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Publisher: Taylor & Francis
Languages: English
Types: Article
Subjects: alliedhealth, otherhospital

Classified by OpenAIRE into

mesheuropmc: education, humanities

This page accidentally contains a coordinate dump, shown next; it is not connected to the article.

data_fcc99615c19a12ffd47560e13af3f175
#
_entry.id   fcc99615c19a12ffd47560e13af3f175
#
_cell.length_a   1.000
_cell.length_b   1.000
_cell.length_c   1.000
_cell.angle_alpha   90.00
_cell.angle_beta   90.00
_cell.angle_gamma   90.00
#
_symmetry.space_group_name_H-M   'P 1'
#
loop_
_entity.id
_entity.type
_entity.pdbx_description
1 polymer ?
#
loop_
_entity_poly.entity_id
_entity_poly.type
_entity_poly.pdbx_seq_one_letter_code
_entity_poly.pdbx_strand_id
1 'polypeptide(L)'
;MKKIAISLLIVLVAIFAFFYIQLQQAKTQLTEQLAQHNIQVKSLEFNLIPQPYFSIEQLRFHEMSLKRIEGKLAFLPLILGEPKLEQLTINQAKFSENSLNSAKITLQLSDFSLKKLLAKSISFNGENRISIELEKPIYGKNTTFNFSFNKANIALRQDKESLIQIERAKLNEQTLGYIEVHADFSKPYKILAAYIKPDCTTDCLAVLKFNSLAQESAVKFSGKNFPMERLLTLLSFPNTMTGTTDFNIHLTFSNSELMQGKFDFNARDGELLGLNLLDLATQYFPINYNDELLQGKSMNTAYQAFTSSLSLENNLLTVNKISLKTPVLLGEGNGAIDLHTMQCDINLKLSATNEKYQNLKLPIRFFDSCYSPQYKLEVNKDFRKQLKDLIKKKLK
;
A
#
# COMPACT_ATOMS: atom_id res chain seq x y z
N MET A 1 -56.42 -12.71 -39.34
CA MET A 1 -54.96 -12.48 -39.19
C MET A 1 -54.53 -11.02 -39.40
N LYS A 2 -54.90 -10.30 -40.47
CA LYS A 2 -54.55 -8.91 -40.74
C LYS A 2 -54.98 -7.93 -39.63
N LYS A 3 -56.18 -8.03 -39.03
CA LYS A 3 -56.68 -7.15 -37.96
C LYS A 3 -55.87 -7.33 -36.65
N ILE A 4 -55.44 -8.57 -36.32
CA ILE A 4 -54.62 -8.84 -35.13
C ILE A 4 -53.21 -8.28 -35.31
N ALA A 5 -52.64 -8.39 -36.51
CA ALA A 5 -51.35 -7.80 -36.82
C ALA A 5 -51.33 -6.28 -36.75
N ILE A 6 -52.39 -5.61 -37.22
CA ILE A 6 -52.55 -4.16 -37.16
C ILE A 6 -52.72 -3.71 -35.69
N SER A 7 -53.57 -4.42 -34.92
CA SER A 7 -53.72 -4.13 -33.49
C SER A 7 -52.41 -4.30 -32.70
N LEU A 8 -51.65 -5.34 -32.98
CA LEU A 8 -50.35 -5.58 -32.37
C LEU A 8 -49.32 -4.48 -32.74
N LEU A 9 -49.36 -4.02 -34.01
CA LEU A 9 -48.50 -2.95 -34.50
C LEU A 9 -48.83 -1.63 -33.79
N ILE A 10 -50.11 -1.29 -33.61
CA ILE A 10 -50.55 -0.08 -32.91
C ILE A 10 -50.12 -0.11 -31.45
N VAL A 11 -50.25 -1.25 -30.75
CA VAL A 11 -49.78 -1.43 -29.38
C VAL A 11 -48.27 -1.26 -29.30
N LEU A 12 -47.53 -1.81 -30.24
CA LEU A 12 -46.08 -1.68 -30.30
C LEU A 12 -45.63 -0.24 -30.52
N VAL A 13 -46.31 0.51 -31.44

This paper reports a realist evaluation undertaken to identify factors that facilitated or hindered the successful implementation of interprofessional clinical training for undergraduate students in an emergency department. A realist evaluation provides a framework for understanding how the context and underlying mechanisms affect the outcome patterns of an intervention. The researchers gathered both qualitative and quantitative data from internal documents, semi-structured interviews, observations and questionnaires to study what worked, for whom and under what circumstances in this specific interprofessional setting. The study participants were medical, nursing and physiotherapy students, their supervisors and two members of the emergency department’s management staff. The data analysis indicated that the emergency ward provided an excellent environment for interprofessional education (IPE), as attested by the students, supervisors and the clinical managers. An essential prerequisite is that the students have obtained adequate skills to work independently. Exemplary conditions for IPE to work well in an emergency department demand the continuity of effective and encouraging supervision throughout the training period and supervisors who are knowledgeable about developing a team.
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